Port Angeles School Board to consider ‘highly capable’ program plans at Thursday meeting

By Arwyn Rice
Peninsula Daily News

Board to hear about increasing enrollment

Peninsula Daily News

PORT ANGELES — Port Angeles School Board members will meet at 6 p.m. Thursday to hear a report on increasing enrollment at area schools when they meet at 6 p.m. Thursday.

A workshop will precede the regular meeting at the Central Services Building, 216 E. Fourth St.

The schools’ long declining enrollment trend has reversed in the past two years.

In May, district enrollment reached 3,894 students.

Enrollment was at 3,762 in 2013 and 3,763 in 2012 — the district’s lowest enrollment in decades.

The numbers reflect an increase of 128 full-time-enrolled — referred to as FTE — students at the elementary level, 4.76 FTE at the high school level and 13 in Running Start.

Middle school enrollment dropped by 20.54 FTE but is 24.17 FTE higher than expected after a large eighth-grade class matriculated to the high school and was replaced by a small incoming seventh-grade class.

On Thursday, the board also will consider replacing dilapidated Spanish language curriculum books, approving a new 12th-grade English curriculum to meet new state graduation requirements and accepting a $1,000 donation.


A Port Angeles physician, Dr. Sam Baker, has donated $1,000 to the high school machine shop.

The donation was accompanied by a hand-written note:

“Dear Mike, here is a donation for the PAHS machine shop because of the excellent work the students and you have done in making the fracture distractors. You all have helped many injured patients in third world countries. Hope this helps.”

Fracture distractors are metal devices used to set broken bones.

Advanced machine shop students have manufactured several distractors and sent them to medical charities around the world.
PORT ANGELES — The School Board will consider approval of a new program for “highly capable” students Thursday.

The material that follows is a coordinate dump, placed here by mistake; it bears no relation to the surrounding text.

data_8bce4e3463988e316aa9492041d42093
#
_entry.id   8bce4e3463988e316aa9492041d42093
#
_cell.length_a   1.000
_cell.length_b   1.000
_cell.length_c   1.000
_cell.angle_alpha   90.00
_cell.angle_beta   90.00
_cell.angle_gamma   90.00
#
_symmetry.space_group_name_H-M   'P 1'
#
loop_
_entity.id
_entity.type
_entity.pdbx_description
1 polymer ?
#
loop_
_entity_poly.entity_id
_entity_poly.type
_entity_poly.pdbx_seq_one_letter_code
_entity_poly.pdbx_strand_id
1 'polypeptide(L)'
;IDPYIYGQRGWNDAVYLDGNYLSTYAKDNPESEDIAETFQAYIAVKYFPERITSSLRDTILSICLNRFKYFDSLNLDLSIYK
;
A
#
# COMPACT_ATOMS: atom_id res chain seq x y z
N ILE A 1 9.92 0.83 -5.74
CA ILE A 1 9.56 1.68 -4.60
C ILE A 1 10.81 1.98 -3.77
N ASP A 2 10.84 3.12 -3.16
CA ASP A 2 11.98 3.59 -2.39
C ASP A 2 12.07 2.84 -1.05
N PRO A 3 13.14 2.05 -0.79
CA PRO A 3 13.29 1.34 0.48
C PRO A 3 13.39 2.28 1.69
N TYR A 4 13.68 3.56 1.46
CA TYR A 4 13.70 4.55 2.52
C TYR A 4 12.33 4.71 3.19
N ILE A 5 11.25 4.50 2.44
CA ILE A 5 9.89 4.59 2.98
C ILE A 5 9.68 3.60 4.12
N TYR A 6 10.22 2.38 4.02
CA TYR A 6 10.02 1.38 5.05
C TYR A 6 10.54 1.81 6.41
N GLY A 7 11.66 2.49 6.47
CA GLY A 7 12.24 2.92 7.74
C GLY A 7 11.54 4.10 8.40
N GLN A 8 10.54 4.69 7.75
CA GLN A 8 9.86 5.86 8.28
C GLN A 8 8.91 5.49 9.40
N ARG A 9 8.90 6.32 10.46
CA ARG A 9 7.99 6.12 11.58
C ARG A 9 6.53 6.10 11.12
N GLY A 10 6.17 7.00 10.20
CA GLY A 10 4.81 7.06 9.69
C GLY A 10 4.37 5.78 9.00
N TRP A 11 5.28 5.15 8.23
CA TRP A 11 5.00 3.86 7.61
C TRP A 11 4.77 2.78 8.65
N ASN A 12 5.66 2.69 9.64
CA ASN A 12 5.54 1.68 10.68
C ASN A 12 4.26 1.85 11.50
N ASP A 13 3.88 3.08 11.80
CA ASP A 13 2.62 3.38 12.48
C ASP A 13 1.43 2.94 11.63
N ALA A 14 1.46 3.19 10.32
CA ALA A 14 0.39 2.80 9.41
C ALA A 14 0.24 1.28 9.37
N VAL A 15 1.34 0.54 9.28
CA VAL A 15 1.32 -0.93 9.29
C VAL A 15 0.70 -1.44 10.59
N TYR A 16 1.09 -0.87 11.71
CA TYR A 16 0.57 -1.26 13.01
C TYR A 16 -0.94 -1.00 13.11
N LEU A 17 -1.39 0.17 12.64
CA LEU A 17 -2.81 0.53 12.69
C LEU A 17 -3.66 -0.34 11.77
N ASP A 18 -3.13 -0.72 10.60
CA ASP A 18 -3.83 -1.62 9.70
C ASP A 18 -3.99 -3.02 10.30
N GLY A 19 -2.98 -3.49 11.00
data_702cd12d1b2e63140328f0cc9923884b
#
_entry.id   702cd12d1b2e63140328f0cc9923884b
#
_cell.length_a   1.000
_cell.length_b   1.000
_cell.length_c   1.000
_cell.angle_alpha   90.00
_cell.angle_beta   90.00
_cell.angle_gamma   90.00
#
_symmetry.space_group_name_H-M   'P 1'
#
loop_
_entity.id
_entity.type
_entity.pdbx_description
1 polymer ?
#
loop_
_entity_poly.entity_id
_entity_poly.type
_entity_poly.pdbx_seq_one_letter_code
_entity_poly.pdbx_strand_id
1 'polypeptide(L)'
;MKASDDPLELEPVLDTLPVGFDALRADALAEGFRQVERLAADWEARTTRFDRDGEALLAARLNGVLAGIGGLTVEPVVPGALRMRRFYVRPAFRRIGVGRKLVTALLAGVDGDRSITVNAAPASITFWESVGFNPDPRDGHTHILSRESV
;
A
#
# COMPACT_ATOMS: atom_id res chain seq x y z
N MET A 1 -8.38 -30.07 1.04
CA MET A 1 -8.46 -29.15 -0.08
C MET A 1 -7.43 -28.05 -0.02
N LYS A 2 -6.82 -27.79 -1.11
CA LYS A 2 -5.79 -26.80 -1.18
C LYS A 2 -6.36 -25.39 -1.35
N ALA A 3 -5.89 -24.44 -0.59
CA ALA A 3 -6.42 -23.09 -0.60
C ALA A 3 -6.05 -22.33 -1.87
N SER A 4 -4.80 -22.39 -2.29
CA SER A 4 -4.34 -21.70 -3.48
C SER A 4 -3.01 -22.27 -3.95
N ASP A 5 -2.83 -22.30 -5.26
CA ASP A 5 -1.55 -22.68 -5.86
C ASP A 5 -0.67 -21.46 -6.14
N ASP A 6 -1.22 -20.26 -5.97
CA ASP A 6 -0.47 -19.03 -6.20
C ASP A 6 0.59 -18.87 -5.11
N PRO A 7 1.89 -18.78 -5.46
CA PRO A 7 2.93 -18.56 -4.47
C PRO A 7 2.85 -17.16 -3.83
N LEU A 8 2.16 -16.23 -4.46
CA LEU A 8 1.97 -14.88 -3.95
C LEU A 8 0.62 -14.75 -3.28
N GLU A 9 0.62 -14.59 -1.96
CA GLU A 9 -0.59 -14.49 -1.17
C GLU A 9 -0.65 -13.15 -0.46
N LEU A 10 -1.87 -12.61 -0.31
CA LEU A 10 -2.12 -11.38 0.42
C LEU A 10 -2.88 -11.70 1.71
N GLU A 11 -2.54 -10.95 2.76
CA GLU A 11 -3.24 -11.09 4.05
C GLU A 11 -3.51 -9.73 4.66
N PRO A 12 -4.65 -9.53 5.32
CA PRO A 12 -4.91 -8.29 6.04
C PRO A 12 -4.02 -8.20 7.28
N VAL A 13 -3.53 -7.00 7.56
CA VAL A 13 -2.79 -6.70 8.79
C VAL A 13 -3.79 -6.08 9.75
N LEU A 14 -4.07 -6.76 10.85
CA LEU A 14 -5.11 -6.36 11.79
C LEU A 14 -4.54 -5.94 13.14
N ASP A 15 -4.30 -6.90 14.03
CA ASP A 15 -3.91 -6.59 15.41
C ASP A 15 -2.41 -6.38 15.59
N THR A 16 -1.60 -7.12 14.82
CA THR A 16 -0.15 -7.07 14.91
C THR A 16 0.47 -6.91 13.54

The board will hear the recommendation for the new program, affecting some 60 elementary schools students — as well as any middle school students who might be identified — during a workshop at 5 p.m. at the Central Services Building, 216 E. Fourth St.

The board is expected to vote on the recommendations at the 6 p.m. regular meeting following the workshop in the same place.

A committee has drafted a plan to meet a new state requirement for school districts to offer highly capable programs by the beginning of the 2014-15 school year.

“Highly capable” students are defined as “those who perform or show potential for performing at significantly advanced academic levels when compared with others of their age, experiences, or environments.”

The committee’s elementary school program recommendation would create three self-contained classrooms for first- through sixth-grade students at Roosevelt Elementary School.

The students have been identified in the past two months as being eligible.

The cost to implement the elementary-level highly capable program is expected to be at least $225,000, to hire three additional teachers, provide bussing, supply the classrooms with materials and provide necessary training to teachers.

“Due to the unique nature of the needs of highly capable students, this will need to be a ‘school within a school’ situation where the staff has the flexibility to design the program that will serve the highly capable population they are entrusted with,” the committee’s written recommendation said.

Students would begin working at levels about a year ahead of their age-peers, it said.

The committee said Roosevelt was chosen because it has room for three new classrooms and an express bus between Stevens and Roosevelt can transport west Port Angeles students.

The committee also considered placing the program at Jefferson Elementary, to replace or work alongside the existing Multi-Age Classroom, or MAC, program, but the concept was discarded because of the effect on existing MAC students.

Class sizes will remain small because flexibility is needed for the accelerated, individual student learning plans.

The middle school program recommended includes seventh-grade honors language arts taught at the eighth-grade level along with pre-algebra and eighth-grade honors language arts taught at the ninth-grade level, along with algebra.

High school students identified as highly capable now are offered a selection of honors, Advanced Placement and University of Washington courses.

Juniors and seniors have the option to attend classes at Peninsula College through the Running Start program.

No changes to the high school program are proposed.


Reporter Arwyn Rice can be reached at 360-452-2345, ext. 5070, or at arwyn.rice@peninsuladailynews.com.

Last modified: May 06. 2014 7:02PM
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